I arrived early at my publishing job in midtown Manhattan on the morning of September 11, 2001. It was around 8:50 a.m. when I received a call from one of my prepress operators whose office was high up in a building near the Empire State Building. He told me a plane had just crashed into one of the Twin Towers but didn't seem overly bewildered by it. I assumed it was a small prop plane, not a Boeing 767. We talked about it for a minute and then spoke about business at hand.
While the office continued to fill up, coworkers with TVs in their offices turned them on. No one seemed overly concerned. And then, at 9:03 a.m., we heard screams come from the offices surrounding our rows of cubicles. Another plane had hit the towers, this time for all to see.
Everyone filed into the offices that lined our floor. We watched as camera crews scrambled to film what they could and as reporters speculated on what could have happened. And then, at 9:59 a.m., the South Tower crumbled into itself.
People knew people who worked there. My coworker's fiancé was a firefighter. She spoke to as he was on his way to the tower. He was not heard from again.
We cried. Men cried. People hugged. We were open wounds, watching the worst thing we'd ever seen. And it was happening a few short miles from where we stood.
After the North Tower collapsed, we were told trains and subways weren't running and we needed to evacuate our building. I lived on Long Island so essentially I was trapped in the city. A group of friends and I filed out onto 6th Avenue and began to walk north. Not sure where we were going. Just trying to get out of the shadows of the skyscrapers. Skyscrapers like the ones we'd just seen disappear downtown.
People were running. People were crying. People were trying frantically to make phone calls, but cell service was out. We wandered up and into Central Park and eventually met up with a friend whose apartment was nearby.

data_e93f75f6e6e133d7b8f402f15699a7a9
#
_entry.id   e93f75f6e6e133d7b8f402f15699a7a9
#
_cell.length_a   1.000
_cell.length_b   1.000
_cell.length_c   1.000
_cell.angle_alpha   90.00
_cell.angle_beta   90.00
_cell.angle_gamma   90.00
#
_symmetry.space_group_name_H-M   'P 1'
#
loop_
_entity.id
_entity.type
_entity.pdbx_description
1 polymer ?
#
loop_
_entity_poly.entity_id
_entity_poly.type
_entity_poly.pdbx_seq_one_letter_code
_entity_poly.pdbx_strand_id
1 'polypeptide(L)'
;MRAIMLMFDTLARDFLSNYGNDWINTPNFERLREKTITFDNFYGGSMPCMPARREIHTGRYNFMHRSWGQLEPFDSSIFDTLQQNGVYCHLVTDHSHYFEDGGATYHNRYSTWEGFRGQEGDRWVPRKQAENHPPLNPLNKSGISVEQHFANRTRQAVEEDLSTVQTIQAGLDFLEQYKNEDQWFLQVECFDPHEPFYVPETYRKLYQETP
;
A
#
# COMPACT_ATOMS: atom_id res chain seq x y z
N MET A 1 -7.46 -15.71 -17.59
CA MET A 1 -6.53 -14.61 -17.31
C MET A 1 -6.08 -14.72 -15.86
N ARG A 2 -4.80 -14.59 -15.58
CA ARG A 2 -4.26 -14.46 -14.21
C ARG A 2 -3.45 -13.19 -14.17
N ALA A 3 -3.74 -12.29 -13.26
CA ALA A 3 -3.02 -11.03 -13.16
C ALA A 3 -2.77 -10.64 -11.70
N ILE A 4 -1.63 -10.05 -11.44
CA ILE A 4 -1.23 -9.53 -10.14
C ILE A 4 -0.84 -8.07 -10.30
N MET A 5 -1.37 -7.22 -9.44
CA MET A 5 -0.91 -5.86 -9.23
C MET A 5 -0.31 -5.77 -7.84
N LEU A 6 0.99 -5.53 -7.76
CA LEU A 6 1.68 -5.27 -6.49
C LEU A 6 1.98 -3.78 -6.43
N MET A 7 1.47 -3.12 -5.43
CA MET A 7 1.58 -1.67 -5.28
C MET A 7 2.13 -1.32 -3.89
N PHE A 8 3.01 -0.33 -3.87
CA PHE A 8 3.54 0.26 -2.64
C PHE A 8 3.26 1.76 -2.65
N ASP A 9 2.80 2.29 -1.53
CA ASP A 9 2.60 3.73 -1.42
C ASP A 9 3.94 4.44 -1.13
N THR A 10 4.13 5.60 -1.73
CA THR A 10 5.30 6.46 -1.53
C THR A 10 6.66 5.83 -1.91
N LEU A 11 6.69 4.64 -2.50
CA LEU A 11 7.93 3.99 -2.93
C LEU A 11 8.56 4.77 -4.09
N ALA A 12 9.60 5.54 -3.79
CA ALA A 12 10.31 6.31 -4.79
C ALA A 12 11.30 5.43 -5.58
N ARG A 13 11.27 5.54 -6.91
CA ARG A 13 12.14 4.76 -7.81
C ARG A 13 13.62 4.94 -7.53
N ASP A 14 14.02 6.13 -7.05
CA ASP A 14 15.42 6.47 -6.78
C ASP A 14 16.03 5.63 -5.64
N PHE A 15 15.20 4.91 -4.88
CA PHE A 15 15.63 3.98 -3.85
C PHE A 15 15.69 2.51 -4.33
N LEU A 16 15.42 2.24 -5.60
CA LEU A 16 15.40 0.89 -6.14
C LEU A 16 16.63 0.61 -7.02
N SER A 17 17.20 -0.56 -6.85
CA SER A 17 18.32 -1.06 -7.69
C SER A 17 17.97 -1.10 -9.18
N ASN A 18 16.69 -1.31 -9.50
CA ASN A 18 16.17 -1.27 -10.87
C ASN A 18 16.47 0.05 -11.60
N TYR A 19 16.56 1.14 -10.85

We sat in her apartment and watched footage of people jumping from the towers before they collapsed. Jumping from the towers. I will never forget those people I saw jump.
Mass transit started to run again. I boarded a train back to Long Island. As the train came out of the East River tunnel and into Queens, I could see the skyline of lower Manhattan from the windows. Endless streams of black smoke trailed out across the sky above Ground Zero.
Nothing about any of this made sense. There were so many questions. And somehow... some things became very clear.
The train was packed. And silent. So many people were just trying to get home to their loved ones after the scariest day many of us had lived through up to that point in our lives.
There was a man in a blue business suit standing in the aisle. His suit was covered in the gray dust we saw on people walking out of the wreckage on the news. He had commuted to work just like me that morning. He'd gone to work. He had been down there. He stood. Another man stood up and offered him his seat, knowing what he had seen earlier that day,
He took the man's seat but didn't speak. No one spoke.
I got home. I hugged my boyfriend and continued to be rocked, like the rest of the world, by the events of that day. As I still am. As we all are. But here's why I'm writing all of this to you on an insurance marketing blog today.
The people I saw jumping from the towers. They'd just gotten up and went to work that day. That man in the aisle, covered in dust on the train. Like countless others in Manhattan. Like countless others across the world. Like me. Like you. Like we all did today.
This is what became clear that day on the train ride home - it can all be taken from us. The people we love. The things we do. Our peace of mind. None if it is promised to any one of us.
What I felt that day was human. I didn't feel like one, singular person. I was part of every other person I saw that day. One tiny unit within a giant organism experiencing all of the same things, at the same time.
This is why it's so important to be what you love. To do what you love. To offer someone your seat. To offer someone your heart and your hand. To respect another's feelings. To honor where it's deserved. To hold silent space for collective pain. To speak with love. And to be a source of goodness when everything is crumbling.
We all learned different lessons that day. And we continue to learn them. All I ask is that you stand for the "man on the train" today. Every day, if you can. Because even if you can't see it, we're all covered in dust in one way or another.
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